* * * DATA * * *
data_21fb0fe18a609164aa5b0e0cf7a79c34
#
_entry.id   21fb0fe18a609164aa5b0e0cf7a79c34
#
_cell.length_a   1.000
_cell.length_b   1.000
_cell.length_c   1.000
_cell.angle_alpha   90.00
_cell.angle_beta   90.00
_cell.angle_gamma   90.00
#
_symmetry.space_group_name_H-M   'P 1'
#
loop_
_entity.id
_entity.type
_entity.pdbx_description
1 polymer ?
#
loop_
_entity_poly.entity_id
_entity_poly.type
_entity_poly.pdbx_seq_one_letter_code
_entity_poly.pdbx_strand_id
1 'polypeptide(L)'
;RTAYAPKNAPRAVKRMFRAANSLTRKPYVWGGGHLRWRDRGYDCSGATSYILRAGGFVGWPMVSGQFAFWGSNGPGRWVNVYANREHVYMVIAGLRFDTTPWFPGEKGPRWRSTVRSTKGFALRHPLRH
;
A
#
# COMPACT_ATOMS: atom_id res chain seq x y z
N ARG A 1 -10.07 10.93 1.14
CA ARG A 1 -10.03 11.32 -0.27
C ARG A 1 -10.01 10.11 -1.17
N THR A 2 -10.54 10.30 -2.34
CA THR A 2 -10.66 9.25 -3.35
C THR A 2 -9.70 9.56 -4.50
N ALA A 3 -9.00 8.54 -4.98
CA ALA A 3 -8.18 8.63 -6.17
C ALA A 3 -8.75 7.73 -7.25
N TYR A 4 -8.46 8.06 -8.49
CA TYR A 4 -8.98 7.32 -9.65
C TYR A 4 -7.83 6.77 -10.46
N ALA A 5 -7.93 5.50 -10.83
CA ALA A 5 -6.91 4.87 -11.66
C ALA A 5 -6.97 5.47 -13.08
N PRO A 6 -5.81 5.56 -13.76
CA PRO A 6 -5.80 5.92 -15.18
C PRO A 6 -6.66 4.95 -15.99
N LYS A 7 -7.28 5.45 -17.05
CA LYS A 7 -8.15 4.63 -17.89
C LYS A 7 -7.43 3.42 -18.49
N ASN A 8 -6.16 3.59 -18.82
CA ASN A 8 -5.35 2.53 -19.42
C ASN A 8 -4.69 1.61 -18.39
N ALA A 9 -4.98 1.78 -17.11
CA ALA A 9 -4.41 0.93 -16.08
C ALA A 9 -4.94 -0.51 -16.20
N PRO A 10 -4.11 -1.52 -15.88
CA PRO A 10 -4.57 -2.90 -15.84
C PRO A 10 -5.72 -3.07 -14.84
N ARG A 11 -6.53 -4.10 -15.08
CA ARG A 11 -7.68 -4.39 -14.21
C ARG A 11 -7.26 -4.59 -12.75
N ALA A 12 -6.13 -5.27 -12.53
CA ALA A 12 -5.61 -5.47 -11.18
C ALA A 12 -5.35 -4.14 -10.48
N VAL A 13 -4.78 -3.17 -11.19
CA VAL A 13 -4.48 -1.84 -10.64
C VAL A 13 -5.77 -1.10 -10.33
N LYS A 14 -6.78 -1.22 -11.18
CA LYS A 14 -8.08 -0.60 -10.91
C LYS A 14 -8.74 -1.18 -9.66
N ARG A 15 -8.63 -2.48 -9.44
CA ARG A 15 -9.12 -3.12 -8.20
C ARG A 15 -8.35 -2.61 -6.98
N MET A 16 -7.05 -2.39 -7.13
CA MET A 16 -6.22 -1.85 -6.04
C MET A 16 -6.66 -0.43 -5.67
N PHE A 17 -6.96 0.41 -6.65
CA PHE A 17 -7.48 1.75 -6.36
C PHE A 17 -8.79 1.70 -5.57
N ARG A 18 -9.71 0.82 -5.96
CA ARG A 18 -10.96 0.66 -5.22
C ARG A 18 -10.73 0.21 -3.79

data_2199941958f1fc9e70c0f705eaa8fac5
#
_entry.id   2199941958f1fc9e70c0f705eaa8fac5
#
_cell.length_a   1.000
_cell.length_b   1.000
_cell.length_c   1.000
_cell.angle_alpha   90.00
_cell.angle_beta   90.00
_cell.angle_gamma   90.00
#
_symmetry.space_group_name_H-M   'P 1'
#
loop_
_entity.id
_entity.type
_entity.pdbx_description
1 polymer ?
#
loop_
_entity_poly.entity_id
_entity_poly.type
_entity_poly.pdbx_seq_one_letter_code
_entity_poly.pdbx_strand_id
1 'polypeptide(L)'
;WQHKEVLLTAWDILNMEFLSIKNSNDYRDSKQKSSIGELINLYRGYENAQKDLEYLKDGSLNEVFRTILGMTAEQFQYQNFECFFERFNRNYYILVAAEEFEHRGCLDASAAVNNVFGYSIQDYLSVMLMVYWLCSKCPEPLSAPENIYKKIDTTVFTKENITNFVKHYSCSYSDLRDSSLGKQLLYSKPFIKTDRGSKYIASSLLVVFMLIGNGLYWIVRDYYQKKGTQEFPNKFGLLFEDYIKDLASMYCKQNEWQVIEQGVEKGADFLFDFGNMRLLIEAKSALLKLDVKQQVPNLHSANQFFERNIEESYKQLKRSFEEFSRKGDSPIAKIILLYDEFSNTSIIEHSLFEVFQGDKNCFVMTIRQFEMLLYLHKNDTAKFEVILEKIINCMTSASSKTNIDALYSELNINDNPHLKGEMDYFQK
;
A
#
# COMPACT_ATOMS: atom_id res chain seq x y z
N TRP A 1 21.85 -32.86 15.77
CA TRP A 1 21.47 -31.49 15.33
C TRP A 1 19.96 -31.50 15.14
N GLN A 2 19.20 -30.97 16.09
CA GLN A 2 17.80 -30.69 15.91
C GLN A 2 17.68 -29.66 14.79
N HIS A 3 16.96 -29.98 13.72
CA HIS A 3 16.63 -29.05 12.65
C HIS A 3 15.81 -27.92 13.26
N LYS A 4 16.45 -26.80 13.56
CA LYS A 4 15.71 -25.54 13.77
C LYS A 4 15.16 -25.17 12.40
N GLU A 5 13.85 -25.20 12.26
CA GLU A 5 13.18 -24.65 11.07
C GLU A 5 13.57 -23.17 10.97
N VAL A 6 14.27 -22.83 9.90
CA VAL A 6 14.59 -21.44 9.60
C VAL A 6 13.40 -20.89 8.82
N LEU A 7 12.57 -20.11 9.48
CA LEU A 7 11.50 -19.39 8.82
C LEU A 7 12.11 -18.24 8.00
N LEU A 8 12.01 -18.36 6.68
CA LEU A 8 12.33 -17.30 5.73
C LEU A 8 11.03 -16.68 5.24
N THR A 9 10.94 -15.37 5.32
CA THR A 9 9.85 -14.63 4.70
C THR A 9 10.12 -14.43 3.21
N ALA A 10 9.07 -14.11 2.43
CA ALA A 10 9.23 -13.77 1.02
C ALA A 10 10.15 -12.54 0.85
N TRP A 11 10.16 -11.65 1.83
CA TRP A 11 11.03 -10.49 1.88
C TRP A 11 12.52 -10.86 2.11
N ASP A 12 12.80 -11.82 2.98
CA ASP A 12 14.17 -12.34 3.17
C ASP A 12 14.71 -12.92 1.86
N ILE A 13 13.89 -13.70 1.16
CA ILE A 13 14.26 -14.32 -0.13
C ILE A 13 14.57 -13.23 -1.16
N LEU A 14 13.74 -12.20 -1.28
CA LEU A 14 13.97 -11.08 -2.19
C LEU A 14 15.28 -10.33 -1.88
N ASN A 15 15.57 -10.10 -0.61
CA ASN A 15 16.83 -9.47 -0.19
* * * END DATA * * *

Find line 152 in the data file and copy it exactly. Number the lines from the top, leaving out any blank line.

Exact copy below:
CA ILE A 13 14.26 -14.32 -0.13